Anything and Everything

How two of 2015’s biggest films challenged notions of authority and the accessibility of information

big short spotlight

Artwork by Chloe Leeson

  1. “When you’re a poor kid from a poor family and a priest pays attention to you, it’s a big deal. How do you say no to God?”
  2. “Truth is like poetry. And most people fucking hate poetry.”

Sometimes there are stories which have to be told. ‘Spotlight’ and ‘The Big Short’, two of the most acclaimed and lauded films of 2015 (and my two favourites of the awards season crop), are such stories. In some respects, the films are very different. ‘Spotlight’ is highly understated and distinctly un-flashy (it’s costume designer Wendy Chuck suggested her goal was to make the least fashionable film ever). ‘The Big Short’ is bloated (some may say to its detriment), stylistic, and post-modern, with the presence of writer and director Adam McKay firmly felt. Both though, share in the fact that they challenge established systems of authority, and the accessibility and openness of these systems, through their stories and messages.

Neither film lets anything overshadow the story at the the centre. For ‘Spotlight’ this story concerns the widespread, institutionalised sexual abuse within the Catholic Church in the city of Boston, first uncovered by the Spotlight team at the Boston Globe in 2001. Told through the perspective of these reporters, the sordid buried secrets unfold in front of the audience’s eyes just as it does for Spotlight. I never stopped thinking about how all of it was true, how it really happened, how it was really uncovered and how I knew nothing about it. There’s a sadness in how the story of ‘Spotlight’, a story about a story, still has the power to shake an audience. Most people know about sexual abuse within the Catholic Church (and the shocking end credits of the film remind us how widespread this truly is), but in daily conversation it is too frequently made into filthy jokes about dirty priests where systematic sexual abuse becomes a punchline. The blasé attitude in which abuse is discussed creates an environment where the Church isn’t under pressure to confront the insipid problem that lies at its heart, and therefore can sweep things under the carpet. Possibly in response to this, ‘Spotlight’ goes to great lengths to remind us of the power the Church has, and to link it explicitly to corruption, such as how they were able to prevent access to damning public documents.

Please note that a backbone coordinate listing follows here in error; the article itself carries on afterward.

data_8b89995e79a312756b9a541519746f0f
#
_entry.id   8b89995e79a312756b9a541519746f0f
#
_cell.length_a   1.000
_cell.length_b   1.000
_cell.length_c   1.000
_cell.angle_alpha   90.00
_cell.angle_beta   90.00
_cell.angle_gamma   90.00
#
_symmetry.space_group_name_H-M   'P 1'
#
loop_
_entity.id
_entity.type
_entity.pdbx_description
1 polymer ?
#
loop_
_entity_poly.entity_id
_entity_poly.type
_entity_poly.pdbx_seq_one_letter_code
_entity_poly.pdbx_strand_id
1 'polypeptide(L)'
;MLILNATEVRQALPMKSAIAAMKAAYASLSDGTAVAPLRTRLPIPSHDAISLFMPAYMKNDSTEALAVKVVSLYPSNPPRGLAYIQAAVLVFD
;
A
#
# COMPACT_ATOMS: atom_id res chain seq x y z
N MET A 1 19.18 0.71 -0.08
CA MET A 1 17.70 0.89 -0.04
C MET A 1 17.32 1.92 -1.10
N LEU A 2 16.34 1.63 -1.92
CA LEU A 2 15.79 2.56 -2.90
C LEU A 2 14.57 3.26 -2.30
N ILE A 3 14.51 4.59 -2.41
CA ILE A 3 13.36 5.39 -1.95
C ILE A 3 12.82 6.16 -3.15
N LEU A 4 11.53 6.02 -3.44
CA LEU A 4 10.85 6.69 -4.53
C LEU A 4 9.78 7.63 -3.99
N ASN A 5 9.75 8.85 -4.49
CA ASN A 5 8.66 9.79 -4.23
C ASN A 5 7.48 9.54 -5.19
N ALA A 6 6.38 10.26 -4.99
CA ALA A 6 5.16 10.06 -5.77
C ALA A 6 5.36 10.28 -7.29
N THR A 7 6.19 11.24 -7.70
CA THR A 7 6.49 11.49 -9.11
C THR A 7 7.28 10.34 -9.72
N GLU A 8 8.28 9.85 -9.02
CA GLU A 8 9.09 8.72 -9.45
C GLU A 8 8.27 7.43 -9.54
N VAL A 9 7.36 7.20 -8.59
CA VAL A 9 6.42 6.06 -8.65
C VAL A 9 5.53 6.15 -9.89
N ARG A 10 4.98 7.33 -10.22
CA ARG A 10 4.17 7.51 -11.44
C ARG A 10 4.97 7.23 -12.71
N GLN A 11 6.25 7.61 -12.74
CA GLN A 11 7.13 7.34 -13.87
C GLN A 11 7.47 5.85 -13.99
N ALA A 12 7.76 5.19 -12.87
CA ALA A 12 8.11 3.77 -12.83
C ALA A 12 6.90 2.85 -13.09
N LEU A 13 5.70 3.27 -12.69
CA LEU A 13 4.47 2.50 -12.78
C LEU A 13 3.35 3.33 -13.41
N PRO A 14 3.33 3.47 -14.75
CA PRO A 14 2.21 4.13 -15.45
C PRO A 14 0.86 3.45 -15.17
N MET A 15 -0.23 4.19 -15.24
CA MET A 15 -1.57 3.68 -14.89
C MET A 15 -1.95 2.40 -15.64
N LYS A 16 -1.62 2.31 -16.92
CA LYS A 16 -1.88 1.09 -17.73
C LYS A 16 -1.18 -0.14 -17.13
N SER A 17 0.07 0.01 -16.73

It’s telling that victims who are represented in the film have said that only now do they feel like people are beginning to stick up for them. It operates as a wealth of information accessible to the general, movie-going population, about the abuse that pervades throughout the Catholic Church, how (highlighting sexuality, class and power complexes) this abuse occurred, and how it was hidden. Writer and director Tom McCarthy has commented on how his film aims to attack the societal complicity of creating environments where the authority of institutions isn’t challenged. ‘Spotlight’ breaks down this societal complicity; through challenging authority it captures the painful reality of the situation and places it firmly in international conversation.